Not at all dead

1 September 2014

I know it’s been a year since I last posted, but it really doesn’t feel that long for me, in good part because I still get comments pretty regularly on what has turned out to be my iconic post, Why I hate living in Sweden. While I still remember with bitter clarity how I felt when I wrote that entry a year and a half ago, and feel intense sympathy with people who recognize themselves in that post, I no longer hate living in Sweden. My life in Sweden is going really well right now, actually. I no longer think Swedes are boring and close-minded (not as a rule, at any rate). I no longer hate speaking Swedish; sure, I still find it irritating when I say things wrong or can’t find the right word, but it’s not the biggest deal ever anymore. I no longer have to try to follow a complicated set of foreign-feeling rules to interact socially with Swedes; it just comes naturally, and I am Swedish enough now that when the American shines through, I think they just find it refreshing. And fuck them if they don’t. 

 But wait, go back a second, why did I stop blogging? I started to feel weird about posting about my kids. I felt even weirder about the growing share of Swedes among my readers, and became half-convinced people I knew were reading the blog, and that my blog was somehow the reason I was having trouble making Swedish friends. And then I got a government job and, while it certainly gave me a lot of really fabulously good stories, I didn’t want to write about them online. And I just plain got really, really busy.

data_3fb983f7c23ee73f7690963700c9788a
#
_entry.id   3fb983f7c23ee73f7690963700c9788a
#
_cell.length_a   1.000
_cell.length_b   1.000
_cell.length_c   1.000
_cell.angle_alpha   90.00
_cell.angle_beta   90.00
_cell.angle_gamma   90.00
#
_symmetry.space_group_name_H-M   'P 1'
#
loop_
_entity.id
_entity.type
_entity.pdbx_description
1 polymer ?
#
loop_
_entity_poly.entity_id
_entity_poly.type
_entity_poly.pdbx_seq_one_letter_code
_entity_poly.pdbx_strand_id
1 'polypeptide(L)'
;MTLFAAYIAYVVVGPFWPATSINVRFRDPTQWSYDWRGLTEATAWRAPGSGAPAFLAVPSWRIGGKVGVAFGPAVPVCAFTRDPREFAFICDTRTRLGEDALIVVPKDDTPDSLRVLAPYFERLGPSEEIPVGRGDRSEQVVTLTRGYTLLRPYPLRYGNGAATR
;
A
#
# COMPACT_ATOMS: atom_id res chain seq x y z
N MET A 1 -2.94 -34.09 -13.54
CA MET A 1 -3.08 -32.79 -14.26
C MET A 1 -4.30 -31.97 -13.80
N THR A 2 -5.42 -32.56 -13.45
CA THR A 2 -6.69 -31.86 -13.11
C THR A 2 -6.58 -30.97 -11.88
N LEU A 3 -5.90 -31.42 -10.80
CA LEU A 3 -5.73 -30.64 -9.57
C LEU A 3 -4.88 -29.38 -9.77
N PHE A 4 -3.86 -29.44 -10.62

That’s because I didn’t just get that government job I mentioned; oh no. During the same early autumn week last year, I got three paying jobs all at once. There was a lot going on. Now I am down to just one job, but it is full-time, and it is the perfect job for me, you guys: research at a university on the topic of schoolchildren with immigrant background. Let me repeat: I work at a university. As a researcher! It may not be a permanent position (that is my next goal) but I am almost there, almost back to where I was career-wise in the US. It feels like such a major accomplishment. And I am kicking ass at my job, too. I have brought my corporate American effectiveness and put it together with my practical experience as an immigrant, research background, and teaching degree and experience, and am just hitting it out of the park.

 The puzzle-solving element of all this working and simultaneously having two kids has been a new challenge for us as a family—I hadn’t worked full-time since having children—but it has been so wonderful for my self-esteem and my feeling of belonging and purpose in Sweden that it has been totally worth it. And the kids love daycare/after school care and time with their grandparents. What is particularly great about the work that I have gotten is that it is precisely because of, not in spite of, who I am that I am good at it, like my being an immigrant and having foreign work experience and a different native language than Sweden. My problem before was seeing those essential elements of myself as a problem instead of as a advantage. (To be fair, in most contexts in Sweden those things actually are a disadvantage: I am lucky as all get out to have found work that values them.)